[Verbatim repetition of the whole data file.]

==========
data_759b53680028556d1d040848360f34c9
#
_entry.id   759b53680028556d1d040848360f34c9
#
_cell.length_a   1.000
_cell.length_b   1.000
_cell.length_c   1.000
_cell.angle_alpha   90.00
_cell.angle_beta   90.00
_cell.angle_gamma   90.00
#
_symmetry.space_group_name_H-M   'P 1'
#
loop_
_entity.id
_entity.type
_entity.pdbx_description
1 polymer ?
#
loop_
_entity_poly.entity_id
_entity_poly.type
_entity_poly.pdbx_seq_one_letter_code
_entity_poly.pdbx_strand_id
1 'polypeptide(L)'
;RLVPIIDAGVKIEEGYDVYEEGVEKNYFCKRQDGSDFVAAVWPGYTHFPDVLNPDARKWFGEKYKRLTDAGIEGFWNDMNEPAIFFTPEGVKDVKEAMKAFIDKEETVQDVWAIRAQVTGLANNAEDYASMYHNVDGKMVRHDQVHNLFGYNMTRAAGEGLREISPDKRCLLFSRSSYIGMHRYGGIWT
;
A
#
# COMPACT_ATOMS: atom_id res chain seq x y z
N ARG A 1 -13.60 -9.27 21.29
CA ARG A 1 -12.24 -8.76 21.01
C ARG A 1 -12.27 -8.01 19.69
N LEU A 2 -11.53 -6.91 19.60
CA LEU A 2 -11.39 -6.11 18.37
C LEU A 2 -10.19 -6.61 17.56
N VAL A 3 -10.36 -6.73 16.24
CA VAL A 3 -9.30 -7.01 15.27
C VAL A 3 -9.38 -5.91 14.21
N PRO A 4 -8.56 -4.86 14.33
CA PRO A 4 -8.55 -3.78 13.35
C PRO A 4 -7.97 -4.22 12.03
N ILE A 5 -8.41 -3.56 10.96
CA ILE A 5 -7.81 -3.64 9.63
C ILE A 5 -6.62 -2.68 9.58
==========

data_759b53680028556d1d040848360f34c9
#
_entry.id   759b53680028556d1d040848360f34c9
#
_cell.length_a   1.000
_cell.length_b   1.000
_cell.length_c   1.000
_cell.angle_alpha   90.00
_cell.angle_beta   90.00
_cell.angle_gamma   90.00
#
_symmetry.space_group_name_H-M   'P 1'
#
loop_
_entity.id
_entity.type
_entity.pdbx_description
1 polymer ?
#
loop_
_entity_poly.entity_id
_entity_poly.type
_entity_poly.pdbx_seq_one_letter_code
_entity_poly.pdbx_strand_id
1 'polypeptide(L)'
;RLVPIIDAGVKIEEGYDVYEEGVEKNYFCKRQDGSDFVAAVWPGYTHFPDVLNPDARKWFGEKYKRLTDAGIEGFWNDMNEPAIFFTPEGVKDVKEAMKAFIDKEETVQDVWAIRAQVTGLANNAEDYASMYHNVDGKMVRHDQVHNLFGYNMTRAAGEGLREISPDKRCLLFSRSSYIGMHRYGGIWT
;
A
#
# COMPACT_ATOMS: atom_id res chain seq x y z
N ARG A 1 -13.60 -9.27 21.29
CA ARG A 1 -12.24 -8.76 21.01
C ARG A 1 -12.27 -8.01 19.69
N LEU A 2 -11.53 -6.91 19.60
CA LEU A 2 -11.39 -6.11 18.37
C LEU A 2 -10.19 -6.61 17.56
N VAL A 3 -10.36 -6.73 16.24
CA VAL A 3 -9.30 -7.01 15.27
C VAL A 3 -9.38 -5.91 14.21
N PRO A 4 -8.56 -4.86 14.33
CA PRO A 4 -8.55 -3.78 13.35
C PRO A 4 -7.97 -4.22 12.03
N ILE A 5 -8.41 -3.56 10.96
CA ILE A 5 -7.81 -3.64 9.63
C ILE A 5 -6.62 -2.68 9.58